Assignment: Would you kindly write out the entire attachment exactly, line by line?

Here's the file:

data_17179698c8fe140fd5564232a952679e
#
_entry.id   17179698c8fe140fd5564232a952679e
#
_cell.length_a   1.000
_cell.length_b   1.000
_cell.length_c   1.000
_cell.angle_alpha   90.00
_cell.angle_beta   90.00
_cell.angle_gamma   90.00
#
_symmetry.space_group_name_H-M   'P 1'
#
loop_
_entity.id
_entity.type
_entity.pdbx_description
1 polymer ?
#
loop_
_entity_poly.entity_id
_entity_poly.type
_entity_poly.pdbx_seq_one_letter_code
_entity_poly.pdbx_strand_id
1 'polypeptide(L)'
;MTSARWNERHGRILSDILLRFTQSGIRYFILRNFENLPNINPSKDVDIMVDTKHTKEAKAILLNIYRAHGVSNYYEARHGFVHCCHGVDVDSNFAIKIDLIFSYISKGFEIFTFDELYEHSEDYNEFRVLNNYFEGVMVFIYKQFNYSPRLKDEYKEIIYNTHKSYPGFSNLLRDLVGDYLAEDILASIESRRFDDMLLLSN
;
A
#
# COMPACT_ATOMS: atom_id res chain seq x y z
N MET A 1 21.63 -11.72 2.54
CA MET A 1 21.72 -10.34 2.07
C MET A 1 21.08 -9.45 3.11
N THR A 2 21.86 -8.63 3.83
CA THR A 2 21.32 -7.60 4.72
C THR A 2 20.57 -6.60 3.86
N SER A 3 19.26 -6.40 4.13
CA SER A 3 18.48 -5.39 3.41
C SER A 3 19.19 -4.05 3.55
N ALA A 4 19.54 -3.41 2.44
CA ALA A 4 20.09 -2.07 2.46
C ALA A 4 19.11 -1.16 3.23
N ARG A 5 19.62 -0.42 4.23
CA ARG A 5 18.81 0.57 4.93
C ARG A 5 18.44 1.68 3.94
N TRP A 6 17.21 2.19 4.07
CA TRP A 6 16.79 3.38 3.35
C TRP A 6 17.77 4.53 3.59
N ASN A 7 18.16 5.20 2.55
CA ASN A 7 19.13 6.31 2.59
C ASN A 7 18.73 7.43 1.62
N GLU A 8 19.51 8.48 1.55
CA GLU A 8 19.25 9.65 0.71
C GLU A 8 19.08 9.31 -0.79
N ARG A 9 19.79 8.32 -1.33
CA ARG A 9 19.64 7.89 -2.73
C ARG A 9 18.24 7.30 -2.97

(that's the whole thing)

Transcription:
data_17179698c8fe140fd5564232a952679e
#
_entry.id   17179698c8fe140fd5564232a952679e
#
_cell.length_a   1.000
_cell.length_b   1.000
_cell.length_c   1.000
_cell.angle_alpha   90.00
_cell.angle_beta   90.00
_cell.angle_gamma   90.00
#
_symmetry.space_group_name_H-M   'P 1'
#
loop_
_entity.id
_entity.type
_entity.pdbx_description
1 polymer ?
#
loop_
_entity_poly.entity_id
_entity_poly.type
_entity_poly.pdbx_seq_one_letter_code
_entity_poly.pdbx_strand_id
1 'polypeptide(L)'
;MTSARWNERHGRILSDILLRFTQSGIRYFILRNFENLPNINPSKDVDIMVDTKHTKEAKAILLNIYRAHGVSNYYEARHGFVHCCHGVDVDSNFAIKIDLIFSYISKGFEIFTFDELYEHSEDYNEFRVLNNYFEGVMVFIYKQFNYSPRLKDEYKEIIYNTHKSYPGFSNLLRDLVGDYLAEDILASIESRRFDDMLLLSN
;
A
#
# COMPACT_ATOMS: atom_id res chain seq x y z
N MET A 1 21.63 -11.72 2.54
CA MET A 1 21.72 -10.34 2.07
C MET A 1 21.08 -9.45 3.11
N THR A 2 21.86 -8.63 3.83
CA THR A 2 21.32 -7.60 4.72
C THR A 2 20.57 -6.60 3.86
N SER A 3 19.26 -6.40 4.13
CA SER A 3 18.48 -5.39 3.41
C SER A 3 19.19 -4.05 3.55
N ALA A 4 19.54 -3.41 2.44
CA ALA A 4 20.09 -2.07 2.46
C ALA A 4 19.11 -1.16 3.23
N ARG A 5 19.62 -0.42 4.23
CA ARG A 5 18.81 0.57 4.93
C ARG A 5 18.44 1.68 3.94
N TRP A 6 17.21 2.19 4.07
CA TRP A 6 16.79 3.38 3.35
C TRP A 6 17.77 4.53 3.59
N ASN A 7 18.16 5.20 2.55
CA ASN A 7 19.13 6.31 2.59
C ASN A 7 18.73 7.43 1.62
N GLU A 8 19.51 8.48 1.55
CA GLU A 8 19.25 9.65 0.71
C GLU A 8 19.08 9.31 -0.79
N ARG A 9 19.79 8.32 -1.33
CA ARG A 9 19.64 7.89 -2.73
C ARG A 9 18.24 7.30 -2.97